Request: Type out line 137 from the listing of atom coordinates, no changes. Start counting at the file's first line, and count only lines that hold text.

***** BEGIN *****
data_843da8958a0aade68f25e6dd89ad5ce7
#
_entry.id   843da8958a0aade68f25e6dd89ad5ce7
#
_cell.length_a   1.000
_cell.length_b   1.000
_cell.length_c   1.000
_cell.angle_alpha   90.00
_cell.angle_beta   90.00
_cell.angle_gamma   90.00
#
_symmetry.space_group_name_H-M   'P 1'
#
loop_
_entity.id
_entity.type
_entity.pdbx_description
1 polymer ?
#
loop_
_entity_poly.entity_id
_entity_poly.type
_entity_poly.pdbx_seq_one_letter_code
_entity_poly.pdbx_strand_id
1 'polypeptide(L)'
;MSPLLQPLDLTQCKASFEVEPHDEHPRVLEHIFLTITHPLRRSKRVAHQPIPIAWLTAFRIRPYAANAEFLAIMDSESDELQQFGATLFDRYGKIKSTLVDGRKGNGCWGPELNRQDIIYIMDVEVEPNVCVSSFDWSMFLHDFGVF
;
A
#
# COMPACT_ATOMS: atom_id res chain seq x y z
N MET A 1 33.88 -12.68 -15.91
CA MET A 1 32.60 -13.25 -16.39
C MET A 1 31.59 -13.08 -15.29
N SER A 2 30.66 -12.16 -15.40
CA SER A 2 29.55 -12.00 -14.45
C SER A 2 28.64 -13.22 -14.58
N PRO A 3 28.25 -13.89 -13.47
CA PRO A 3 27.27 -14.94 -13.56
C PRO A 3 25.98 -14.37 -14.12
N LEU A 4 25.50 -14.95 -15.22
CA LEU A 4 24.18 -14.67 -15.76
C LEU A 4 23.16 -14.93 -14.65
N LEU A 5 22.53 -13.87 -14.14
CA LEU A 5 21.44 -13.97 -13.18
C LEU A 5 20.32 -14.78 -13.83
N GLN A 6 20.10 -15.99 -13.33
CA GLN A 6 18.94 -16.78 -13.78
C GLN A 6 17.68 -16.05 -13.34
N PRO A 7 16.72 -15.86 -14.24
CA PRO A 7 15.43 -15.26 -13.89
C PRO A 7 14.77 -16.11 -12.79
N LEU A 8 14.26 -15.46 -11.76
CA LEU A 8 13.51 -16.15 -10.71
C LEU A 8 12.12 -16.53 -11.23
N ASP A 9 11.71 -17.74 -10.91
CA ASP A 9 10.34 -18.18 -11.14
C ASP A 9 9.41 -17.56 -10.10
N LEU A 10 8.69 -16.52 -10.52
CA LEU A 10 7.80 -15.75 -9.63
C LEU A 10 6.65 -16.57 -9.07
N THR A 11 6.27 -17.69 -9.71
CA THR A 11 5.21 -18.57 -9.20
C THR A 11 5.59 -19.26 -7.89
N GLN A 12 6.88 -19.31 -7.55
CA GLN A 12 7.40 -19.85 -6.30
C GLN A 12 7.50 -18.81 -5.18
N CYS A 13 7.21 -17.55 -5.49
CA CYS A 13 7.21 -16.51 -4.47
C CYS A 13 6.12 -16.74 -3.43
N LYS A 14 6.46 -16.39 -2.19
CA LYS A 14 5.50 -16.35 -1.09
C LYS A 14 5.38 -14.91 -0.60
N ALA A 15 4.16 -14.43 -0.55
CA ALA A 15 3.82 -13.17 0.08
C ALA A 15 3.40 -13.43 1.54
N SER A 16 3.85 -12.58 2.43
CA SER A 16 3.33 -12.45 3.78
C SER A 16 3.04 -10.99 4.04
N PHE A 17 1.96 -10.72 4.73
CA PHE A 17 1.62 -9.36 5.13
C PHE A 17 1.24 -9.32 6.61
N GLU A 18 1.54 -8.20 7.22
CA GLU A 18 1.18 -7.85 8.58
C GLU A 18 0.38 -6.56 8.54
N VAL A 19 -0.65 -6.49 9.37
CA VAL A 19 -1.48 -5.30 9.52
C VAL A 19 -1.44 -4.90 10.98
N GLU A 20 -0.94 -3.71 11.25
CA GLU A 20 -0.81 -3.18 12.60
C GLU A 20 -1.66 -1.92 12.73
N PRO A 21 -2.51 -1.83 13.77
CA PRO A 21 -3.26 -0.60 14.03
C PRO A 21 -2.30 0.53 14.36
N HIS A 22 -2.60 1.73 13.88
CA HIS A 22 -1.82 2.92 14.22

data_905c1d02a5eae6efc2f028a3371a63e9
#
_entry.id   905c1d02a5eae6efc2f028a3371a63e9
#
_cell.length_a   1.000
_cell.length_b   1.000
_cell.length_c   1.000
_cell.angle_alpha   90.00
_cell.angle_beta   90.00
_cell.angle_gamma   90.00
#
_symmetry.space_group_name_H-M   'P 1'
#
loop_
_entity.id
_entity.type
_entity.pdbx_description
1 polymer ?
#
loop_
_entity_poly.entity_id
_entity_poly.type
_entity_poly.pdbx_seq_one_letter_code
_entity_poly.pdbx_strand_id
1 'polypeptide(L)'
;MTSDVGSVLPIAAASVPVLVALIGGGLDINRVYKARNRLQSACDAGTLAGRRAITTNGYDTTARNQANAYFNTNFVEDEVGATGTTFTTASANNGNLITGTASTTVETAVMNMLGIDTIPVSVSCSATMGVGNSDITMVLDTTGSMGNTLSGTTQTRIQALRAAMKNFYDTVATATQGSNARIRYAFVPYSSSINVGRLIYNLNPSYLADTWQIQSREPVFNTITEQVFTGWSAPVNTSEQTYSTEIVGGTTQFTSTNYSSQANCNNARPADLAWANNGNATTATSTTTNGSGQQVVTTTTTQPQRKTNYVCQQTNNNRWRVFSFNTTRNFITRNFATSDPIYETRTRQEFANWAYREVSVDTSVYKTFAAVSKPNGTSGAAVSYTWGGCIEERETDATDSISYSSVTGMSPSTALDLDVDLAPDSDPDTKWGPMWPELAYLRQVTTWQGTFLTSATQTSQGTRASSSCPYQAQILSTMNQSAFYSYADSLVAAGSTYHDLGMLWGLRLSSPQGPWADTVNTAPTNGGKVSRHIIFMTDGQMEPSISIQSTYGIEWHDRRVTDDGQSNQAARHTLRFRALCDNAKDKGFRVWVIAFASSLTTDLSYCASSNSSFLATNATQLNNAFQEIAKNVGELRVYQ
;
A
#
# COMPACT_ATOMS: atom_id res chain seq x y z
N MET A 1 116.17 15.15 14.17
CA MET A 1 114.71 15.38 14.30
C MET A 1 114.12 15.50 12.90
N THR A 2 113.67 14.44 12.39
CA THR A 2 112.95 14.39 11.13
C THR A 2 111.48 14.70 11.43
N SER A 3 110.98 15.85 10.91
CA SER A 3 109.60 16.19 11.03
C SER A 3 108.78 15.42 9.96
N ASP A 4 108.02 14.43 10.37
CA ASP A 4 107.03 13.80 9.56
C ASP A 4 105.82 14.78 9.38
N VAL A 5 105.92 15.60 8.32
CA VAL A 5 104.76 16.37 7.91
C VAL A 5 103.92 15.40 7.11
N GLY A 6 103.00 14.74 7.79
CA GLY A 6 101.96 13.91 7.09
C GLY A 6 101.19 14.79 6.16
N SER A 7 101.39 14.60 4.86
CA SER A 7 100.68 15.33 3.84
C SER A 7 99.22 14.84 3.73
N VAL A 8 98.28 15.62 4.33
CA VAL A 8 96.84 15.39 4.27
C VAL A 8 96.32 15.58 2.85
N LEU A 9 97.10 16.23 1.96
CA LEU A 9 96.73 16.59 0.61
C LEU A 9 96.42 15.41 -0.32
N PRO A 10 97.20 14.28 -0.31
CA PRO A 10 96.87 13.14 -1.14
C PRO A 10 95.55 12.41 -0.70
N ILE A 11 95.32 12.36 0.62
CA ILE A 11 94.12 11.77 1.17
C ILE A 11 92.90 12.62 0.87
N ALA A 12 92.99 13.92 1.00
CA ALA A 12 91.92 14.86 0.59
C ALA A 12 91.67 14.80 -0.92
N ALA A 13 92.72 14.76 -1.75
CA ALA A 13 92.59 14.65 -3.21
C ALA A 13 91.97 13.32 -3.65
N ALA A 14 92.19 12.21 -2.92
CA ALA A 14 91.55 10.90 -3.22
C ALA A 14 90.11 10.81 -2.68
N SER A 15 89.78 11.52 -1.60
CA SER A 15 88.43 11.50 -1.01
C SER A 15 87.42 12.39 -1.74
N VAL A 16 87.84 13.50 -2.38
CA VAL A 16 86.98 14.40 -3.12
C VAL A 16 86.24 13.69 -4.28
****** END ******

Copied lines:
C ASP A 4 105.82 14.78 9.38